The Argentinian leader, Domingo Sarmiento has remained as a controversial figure in the Latin American politics of the last two centuries. His thought, that shies away from the enlightenment ideals that most of the independence and post-independence leaders followed was based on a thorough modernization of the country, an extensive revamping of the educational system and the creation of a professional standing army to defend the country (Kirkpatrick & Masiello 1). Likewise, given Sarmiento’s extensive culture and liberal background, he intended to balance military and civil powers to avoid a military rule that would result in a setback of the post-war political accomplishments
However, this liberal spirit came accompanied by harsh criticism in his homeland, since his ideas were related to American conceptions such as the separation of the church and the state that were novel in the recently freed country. Nevertheless, his vision was also interwoven with the necessity of repopulating the interior of the country, often regardless of the gaucho population desires and bulldozing them, considering them as inferior and barbaric. To him, gauchos were a byproduct of the colonization that had to be bent into shape to be useful for the country through education and literacy (Kirkpatrick & Masiello 1). Consequently, although his reshaping of the country was completely necessary, perhaps his direction, closer to the American model rather than the colonial model, earned him harsh criticism and opposition.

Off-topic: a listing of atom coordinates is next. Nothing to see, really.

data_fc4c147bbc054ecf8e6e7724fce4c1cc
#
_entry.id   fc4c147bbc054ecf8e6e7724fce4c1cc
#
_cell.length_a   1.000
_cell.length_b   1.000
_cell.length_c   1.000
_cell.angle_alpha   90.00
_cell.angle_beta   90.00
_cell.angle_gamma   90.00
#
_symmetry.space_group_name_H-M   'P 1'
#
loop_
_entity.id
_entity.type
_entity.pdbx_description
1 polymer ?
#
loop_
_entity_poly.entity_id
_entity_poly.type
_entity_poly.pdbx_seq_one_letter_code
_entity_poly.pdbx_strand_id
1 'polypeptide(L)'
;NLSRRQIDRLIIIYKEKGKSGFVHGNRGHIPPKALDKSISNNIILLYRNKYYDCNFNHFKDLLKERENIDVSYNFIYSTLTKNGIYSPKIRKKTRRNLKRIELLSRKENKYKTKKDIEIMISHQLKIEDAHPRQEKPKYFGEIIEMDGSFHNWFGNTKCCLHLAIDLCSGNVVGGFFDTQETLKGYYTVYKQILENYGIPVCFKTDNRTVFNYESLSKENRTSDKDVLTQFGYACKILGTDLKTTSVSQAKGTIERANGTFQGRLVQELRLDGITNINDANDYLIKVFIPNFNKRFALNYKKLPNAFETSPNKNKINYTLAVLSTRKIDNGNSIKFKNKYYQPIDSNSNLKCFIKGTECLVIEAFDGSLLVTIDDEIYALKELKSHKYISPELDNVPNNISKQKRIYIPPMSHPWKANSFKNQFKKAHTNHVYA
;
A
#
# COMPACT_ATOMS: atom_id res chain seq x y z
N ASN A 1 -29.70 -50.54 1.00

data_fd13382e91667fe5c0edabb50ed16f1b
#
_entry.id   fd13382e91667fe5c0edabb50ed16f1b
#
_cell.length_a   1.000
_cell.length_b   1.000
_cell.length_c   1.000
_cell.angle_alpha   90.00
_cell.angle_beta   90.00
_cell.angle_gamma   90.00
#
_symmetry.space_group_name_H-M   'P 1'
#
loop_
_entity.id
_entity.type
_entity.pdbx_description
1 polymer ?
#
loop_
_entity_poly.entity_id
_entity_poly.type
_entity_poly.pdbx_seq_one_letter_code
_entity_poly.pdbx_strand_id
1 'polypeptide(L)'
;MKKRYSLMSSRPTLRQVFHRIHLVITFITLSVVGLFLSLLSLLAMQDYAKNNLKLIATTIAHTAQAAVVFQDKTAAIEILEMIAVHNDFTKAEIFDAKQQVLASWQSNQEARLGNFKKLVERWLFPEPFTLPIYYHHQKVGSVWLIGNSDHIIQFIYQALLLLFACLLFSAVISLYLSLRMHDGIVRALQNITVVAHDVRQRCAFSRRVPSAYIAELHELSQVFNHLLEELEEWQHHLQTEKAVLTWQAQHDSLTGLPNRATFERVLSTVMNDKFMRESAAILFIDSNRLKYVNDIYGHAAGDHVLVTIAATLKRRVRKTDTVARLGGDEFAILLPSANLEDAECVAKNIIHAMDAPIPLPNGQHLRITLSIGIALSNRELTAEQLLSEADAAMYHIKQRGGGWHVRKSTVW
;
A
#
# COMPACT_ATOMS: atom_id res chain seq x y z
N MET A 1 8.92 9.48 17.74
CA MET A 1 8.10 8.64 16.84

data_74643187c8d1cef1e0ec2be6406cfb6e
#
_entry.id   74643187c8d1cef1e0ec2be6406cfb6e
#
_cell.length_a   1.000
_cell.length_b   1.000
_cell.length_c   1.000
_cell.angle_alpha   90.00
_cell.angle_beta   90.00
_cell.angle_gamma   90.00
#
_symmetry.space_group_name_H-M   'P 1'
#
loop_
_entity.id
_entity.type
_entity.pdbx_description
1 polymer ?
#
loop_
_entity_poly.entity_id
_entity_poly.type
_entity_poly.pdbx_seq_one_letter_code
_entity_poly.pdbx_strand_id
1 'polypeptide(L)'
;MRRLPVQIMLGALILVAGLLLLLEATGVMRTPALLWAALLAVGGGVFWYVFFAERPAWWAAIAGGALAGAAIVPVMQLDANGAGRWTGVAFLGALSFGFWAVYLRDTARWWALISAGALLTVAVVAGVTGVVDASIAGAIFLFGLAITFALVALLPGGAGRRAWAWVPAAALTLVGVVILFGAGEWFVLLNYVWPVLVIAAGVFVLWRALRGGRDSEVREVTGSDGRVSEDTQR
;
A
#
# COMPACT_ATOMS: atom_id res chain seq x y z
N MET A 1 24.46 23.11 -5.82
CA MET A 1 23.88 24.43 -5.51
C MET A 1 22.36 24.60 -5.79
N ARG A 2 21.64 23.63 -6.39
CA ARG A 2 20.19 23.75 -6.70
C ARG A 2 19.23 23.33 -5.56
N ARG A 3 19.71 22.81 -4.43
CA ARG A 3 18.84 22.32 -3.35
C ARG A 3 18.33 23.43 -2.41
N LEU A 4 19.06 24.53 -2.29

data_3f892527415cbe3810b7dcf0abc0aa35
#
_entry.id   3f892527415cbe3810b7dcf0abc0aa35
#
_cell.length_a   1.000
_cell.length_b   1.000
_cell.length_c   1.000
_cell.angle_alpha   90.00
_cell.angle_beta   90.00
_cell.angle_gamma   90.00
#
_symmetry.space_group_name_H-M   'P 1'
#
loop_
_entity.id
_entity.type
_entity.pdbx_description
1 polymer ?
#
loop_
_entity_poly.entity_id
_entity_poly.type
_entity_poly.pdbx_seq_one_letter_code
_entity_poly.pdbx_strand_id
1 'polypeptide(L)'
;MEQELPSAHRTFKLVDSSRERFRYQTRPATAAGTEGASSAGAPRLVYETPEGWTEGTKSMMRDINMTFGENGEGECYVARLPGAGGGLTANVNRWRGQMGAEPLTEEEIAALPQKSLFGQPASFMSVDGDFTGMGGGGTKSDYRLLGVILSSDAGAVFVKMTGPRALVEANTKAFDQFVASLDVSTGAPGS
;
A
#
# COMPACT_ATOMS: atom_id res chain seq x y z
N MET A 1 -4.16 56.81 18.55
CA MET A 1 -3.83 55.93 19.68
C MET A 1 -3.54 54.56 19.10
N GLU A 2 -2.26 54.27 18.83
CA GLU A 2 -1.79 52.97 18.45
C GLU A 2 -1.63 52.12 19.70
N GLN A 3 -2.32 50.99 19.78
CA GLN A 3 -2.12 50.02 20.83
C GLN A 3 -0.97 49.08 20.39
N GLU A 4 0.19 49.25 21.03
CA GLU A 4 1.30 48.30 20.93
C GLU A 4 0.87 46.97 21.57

Ultimately, Sarmiento believed that the colonial rule had brought distress to the country and that the only way to fix it was changing the direction of the country’s spirit, linking it with the North American ideals. However, changing a state’s culture requires more than just a man’s effort, and although his desires did not fulfil entirely, he set the basis on which modern Argentina stays, a nation that remains Latin American, but has a distinct air that separates it from the rest.
Kirkpatrick, G., and F. Masiello. “Introduction.” Sarmiento, Author of a Nation.Berkeley: U of California, 1994. Print.